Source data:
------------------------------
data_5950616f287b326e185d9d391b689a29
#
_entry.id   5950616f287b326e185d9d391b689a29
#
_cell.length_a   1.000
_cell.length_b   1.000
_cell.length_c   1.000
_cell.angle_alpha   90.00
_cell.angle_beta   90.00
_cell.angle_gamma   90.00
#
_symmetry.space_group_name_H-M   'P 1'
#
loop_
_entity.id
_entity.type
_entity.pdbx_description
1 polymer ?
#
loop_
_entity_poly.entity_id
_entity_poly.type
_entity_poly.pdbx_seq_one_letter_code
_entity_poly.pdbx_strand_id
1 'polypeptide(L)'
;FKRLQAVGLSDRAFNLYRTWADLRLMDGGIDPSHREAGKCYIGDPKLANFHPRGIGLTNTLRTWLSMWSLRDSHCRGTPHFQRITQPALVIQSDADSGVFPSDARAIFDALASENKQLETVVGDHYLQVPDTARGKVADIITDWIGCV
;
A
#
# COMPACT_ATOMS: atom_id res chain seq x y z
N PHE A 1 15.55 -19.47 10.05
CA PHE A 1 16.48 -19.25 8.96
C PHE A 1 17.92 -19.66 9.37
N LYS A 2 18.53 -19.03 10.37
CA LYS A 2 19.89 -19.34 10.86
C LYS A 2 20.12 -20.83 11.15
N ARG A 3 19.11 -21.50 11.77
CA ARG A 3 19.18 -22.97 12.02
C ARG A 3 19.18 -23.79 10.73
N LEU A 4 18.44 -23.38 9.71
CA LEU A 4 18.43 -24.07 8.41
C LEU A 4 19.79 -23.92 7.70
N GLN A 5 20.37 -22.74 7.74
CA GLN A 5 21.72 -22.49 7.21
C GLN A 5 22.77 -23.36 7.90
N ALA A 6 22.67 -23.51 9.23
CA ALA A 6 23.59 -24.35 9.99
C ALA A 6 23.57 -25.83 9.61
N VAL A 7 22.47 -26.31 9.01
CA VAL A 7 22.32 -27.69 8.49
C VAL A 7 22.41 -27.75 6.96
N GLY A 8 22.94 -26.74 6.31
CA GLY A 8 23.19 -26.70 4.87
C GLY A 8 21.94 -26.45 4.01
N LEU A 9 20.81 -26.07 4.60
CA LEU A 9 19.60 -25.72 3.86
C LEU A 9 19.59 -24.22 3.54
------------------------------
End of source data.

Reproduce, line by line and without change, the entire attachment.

data_5950616f287b326e185d9d391b689a29
#
_entry.id   5950616f287b326e185d9d391b689a29
#
_cell.length_a   1.000
_cell.length_b   1.000
_cell.length_c   1.000
_cell.angle_alpha   90.00
_cell.angle_beta   90.00
_cell.angle_gamma   90.00
#
_symmetry.space_group_name_H-M   'P 1'
#
loop_
_entity.id
_entity.type
_entity.pdbx_description
1 polymer ?
#
loop_
_entity_poly.entity_id
_entity_poly.type
_entity_poly.pdbx_seq_one_letter_code
_entity_poly.pdbx_strand_id
1 'polypeptide(L)'
;FKRLQAVGLSDRAFNLYRTWADLRLMDGGIDPSHREAGKCYIGDPKLANFHPRGIGLTNTLRTWLSMWSLRDSHCRGTPHFQRITQPALVIQSDADSGVFPSDARAIFDALASENKQLETVVGDHYLQVPDTARGKVADIITDWIGCV
;
A
#
# COMPACT_ATOMS: atom_id res chain seq x y z
N PHE A 1 15.55 -19.47 10.05
CA PHE A 1 16.48 -19.25 8.96
C PHE A 1 17.92 -19.66 9.37
N LYS A 2 18.53 -19.03 10.37
CA LYS A 2 19.89 -19.34 10.86
C LYS A 2 20.12 -20.83 11.15
N ARG A 3 19.11 -21.50 11.77
CA ARG A 3 19.18 -22.97 12.02
C ARG A 3 19.18 -23.79 10.73
N LEU A 4 18.44 -23.38 9.71
CA LEU A 4 18.43 -24.07 8.41
C LEU A 4 19.79 -23.92 7.70
N GLN A 5 20.37 -22.74 7.74
CA GLN A 5 21.72 -22.49 7.21
C GLN A 5 22.77 -23.36 7.90
N ALA A 6 22.67 -23.51 9.23
CA ALA A 6 23.59 -24.35 9.99
C ALA A 6 23.57 -25.83 9.61
N VAL A 7 22.47 -26.31 9.01
CA VAL A 7 22.32 -27.69 8.49
C VAL A 7 22.41 -27.75 6.96
N GLY A 8 22.94 -26.74 6.31
CA GLY A 8 23.19 -26.70 4.87
C GLY A 8 21.94 -26.45 4.01
N LEU A 9 20.81 -26.07 4.60
CA LEU A 9 19.60 -25.72 3.86
C LEU A 9 19.59 -24.22 3.54